CEEatGT Update: September 2015

Unfolding the possibilities of origami engineering
Glaucio Paulino and his research team have come up with a new origami configuration that could reshape structural engineering. Their “zippered tube” arrangement folds flat but still holds considerable weight. (You have to watch the video to see how it works; it’s amazing.)

More reliable infrastructure
The National Science Foundation is supporting a project led by Iris Tien to create a new kind of computer model to improve the reliability of the nation’s infrastructure systems. Her project, which also involves public policy and computing researchers, will create a model that accounts for all the parts of infrastructure systems as well as the interactions between them.

Safer construction sites
Construction is one of the deadliest jobs in America, with three deaths every workday from jobsite related dangers. Yong Cho and his team are using building information modeling, sensors and even smart phones to reduce those dangers, saving lives and millions of dollars.

Register now for the next Hyatt Lecture
Air Force Gen. Philip Breedlove oversees all of NATO’s armed forces in Europe, so the 1977 civil engineering alumnus knows all about leading on an international scale. He shares his thoughts on leadership in the Hyatt Distinguished Alumni Leadership Speaker Series Oct. 26. Register now to reserve your seat at this can’t-miss event.

Best in the country The School of Civil and Environmental Engineering’s undergraduate programs remain among the best the United States has to offer, according to the newest U.S. News and World Report rankings released this month. Where do we stand? The civil engineering program is No. 3; environmental engineering is No. 6.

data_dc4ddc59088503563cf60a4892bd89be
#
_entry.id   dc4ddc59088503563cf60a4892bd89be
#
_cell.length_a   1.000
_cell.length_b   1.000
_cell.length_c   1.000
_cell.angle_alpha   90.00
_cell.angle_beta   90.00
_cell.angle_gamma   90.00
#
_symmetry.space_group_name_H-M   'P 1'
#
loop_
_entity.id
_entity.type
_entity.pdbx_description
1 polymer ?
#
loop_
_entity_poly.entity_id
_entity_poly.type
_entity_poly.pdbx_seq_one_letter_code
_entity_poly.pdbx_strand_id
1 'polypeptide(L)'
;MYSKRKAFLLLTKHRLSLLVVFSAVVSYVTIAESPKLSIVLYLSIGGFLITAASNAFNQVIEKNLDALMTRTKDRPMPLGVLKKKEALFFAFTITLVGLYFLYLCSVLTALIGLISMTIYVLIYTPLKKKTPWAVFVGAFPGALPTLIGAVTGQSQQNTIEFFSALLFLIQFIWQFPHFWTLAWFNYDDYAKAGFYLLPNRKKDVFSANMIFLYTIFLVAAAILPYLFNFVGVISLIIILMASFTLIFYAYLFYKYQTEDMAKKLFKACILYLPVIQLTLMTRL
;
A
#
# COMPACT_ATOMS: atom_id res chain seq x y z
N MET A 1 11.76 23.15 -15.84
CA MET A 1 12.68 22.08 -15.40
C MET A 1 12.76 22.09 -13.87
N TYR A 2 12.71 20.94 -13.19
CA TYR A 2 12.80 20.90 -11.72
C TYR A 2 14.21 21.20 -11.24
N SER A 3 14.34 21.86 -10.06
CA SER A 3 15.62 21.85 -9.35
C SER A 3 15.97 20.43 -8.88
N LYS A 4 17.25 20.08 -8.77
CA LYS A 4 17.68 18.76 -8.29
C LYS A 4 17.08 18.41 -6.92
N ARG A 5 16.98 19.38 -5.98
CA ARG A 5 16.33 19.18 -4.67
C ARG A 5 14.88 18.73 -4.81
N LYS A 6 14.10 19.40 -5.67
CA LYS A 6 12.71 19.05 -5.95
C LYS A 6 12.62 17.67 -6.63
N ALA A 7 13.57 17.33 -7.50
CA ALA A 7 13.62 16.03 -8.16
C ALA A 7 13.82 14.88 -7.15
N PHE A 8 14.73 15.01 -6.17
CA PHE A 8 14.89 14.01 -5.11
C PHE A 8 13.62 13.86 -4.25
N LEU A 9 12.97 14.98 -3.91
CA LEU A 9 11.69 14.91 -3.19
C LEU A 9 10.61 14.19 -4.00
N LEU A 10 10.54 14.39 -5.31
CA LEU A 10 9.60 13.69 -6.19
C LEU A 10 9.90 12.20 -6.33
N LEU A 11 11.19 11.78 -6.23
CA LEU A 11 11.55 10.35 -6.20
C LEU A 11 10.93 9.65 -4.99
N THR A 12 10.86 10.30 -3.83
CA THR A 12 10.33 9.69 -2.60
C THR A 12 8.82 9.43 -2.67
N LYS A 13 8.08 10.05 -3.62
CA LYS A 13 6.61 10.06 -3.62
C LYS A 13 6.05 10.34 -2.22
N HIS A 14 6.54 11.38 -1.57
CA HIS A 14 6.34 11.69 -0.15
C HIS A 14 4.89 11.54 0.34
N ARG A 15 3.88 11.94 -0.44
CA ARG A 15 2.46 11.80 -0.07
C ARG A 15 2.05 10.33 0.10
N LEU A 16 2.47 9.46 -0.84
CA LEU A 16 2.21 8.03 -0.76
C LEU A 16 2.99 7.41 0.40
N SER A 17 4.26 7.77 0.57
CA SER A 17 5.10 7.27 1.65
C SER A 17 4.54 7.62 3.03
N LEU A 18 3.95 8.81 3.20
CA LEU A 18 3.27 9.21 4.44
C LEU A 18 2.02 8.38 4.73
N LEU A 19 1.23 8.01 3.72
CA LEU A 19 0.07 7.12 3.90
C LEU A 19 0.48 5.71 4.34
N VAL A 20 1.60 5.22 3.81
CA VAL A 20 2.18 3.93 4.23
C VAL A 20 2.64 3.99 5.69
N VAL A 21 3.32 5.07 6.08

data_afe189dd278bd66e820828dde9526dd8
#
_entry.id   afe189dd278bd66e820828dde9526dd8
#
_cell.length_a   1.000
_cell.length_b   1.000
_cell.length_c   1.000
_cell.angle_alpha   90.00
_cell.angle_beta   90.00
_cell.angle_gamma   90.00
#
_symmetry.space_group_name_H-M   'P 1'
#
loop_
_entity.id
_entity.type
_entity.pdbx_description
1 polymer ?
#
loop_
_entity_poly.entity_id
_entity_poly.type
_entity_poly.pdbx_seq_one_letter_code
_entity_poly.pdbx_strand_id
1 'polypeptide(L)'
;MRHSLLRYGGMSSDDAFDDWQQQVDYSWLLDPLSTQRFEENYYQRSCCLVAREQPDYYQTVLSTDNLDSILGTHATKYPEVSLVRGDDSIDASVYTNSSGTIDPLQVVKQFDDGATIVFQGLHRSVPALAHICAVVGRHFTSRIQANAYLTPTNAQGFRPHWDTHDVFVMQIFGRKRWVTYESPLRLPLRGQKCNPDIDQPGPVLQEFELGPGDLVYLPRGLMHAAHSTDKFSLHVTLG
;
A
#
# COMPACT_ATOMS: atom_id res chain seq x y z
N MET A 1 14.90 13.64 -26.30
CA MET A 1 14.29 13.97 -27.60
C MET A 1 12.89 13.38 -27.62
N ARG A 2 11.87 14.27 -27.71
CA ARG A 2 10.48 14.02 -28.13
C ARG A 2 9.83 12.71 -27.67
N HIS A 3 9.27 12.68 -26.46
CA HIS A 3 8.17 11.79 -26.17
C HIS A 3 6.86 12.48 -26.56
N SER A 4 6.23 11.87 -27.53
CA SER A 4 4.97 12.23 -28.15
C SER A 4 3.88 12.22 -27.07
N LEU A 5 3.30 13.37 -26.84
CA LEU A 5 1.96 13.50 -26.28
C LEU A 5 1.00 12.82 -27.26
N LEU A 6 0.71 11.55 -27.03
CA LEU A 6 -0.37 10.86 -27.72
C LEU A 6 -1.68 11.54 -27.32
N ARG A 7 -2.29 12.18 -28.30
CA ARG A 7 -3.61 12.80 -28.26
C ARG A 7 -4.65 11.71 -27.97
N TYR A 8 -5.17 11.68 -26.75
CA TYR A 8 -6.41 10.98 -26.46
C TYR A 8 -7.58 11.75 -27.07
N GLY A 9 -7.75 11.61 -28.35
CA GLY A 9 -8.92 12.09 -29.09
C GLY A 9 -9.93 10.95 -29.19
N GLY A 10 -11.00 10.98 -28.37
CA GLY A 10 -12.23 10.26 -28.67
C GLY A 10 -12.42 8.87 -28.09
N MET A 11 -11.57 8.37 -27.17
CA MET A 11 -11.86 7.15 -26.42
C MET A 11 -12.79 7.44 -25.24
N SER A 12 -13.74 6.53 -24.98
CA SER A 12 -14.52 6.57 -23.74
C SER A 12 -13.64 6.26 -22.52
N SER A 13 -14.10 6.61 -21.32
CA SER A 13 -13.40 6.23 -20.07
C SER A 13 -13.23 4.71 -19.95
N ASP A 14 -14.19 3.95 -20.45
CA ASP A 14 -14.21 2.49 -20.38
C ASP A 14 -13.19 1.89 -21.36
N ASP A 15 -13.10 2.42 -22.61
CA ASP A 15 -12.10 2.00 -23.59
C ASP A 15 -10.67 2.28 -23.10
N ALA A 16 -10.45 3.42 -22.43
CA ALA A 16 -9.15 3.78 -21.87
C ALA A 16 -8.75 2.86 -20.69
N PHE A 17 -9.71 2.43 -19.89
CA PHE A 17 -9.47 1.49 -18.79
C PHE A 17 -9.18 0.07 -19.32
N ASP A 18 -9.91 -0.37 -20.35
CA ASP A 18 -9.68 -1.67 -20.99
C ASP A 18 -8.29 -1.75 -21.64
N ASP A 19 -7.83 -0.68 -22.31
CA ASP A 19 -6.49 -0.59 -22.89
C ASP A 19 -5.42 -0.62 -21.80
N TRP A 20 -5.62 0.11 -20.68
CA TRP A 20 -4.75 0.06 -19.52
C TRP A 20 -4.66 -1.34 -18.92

Tsunami warning Just days after an earthquake rattled the capital and coastline of Chile, Hermann Fritz was in the country. He talked about the country’s remarkable response on CNN Chile. (Spanish-language video)

Fracking in Georgia? Could hydraulic fracturing come to Georgia? Chloe Arson joined WABE’s mid-day program Closer Look to explain how the process of extracting natural gas and oil from rocks works as well as the potential risks and benefits to Georgia.

The real deal If you haven’t taken the Geomatics course sometime in the last two decades, you may never have seen or met Bill Daniel and Jon Drysdale. But these two engineers take time away from their busy practice twice a week to teach the next generation and bring them a healthy dose of what it’s like to practice surveying and engineering on a daily basis.

The engineer’s voice President Emeritus Wayne Clough says engineers must be part of the broader conversation about the challenges facing our global society in the 21st century. In a new video for the academic journal Elementa, Clough says engineers need to develop their public-facing voice on the big issues that do (and will) confront our communities.

Culture shock Environmental engineering undergraduate Shannon Evanchec spent six weeks doing research in India this summer, thanks to the Joe S. Mundy Global Learning Endowment. She calls her experiences there “life changing.”

Until Next Month...http://farm3.staticflickr.com/2930/14204824807_2b3cfdf185_b.jpg
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